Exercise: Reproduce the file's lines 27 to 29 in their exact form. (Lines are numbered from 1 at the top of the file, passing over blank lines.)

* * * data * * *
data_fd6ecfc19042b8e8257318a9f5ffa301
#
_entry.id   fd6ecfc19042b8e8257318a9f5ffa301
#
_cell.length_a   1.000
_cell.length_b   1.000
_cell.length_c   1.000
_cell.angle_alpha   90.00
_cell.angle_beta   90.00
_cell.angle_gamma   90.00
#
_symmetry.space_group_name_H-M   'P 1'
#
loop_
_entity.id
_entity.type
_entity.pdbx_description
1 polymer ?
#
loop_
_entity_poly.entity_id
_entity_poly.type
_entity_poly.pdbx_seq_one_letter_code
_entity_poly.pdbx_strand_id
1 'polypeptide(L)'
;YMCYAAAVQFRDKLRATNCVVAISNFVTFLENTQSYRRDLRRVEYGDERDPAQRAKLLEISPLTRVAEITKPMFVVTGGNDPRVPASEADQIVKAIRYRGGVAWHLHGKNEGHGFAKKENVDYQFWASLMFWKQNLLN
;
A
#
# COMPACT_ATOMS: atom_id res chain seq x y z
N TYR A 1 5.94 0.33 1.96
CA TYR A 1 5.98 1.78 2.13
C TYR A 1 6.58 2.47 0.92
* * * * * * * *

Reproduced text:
;
A
#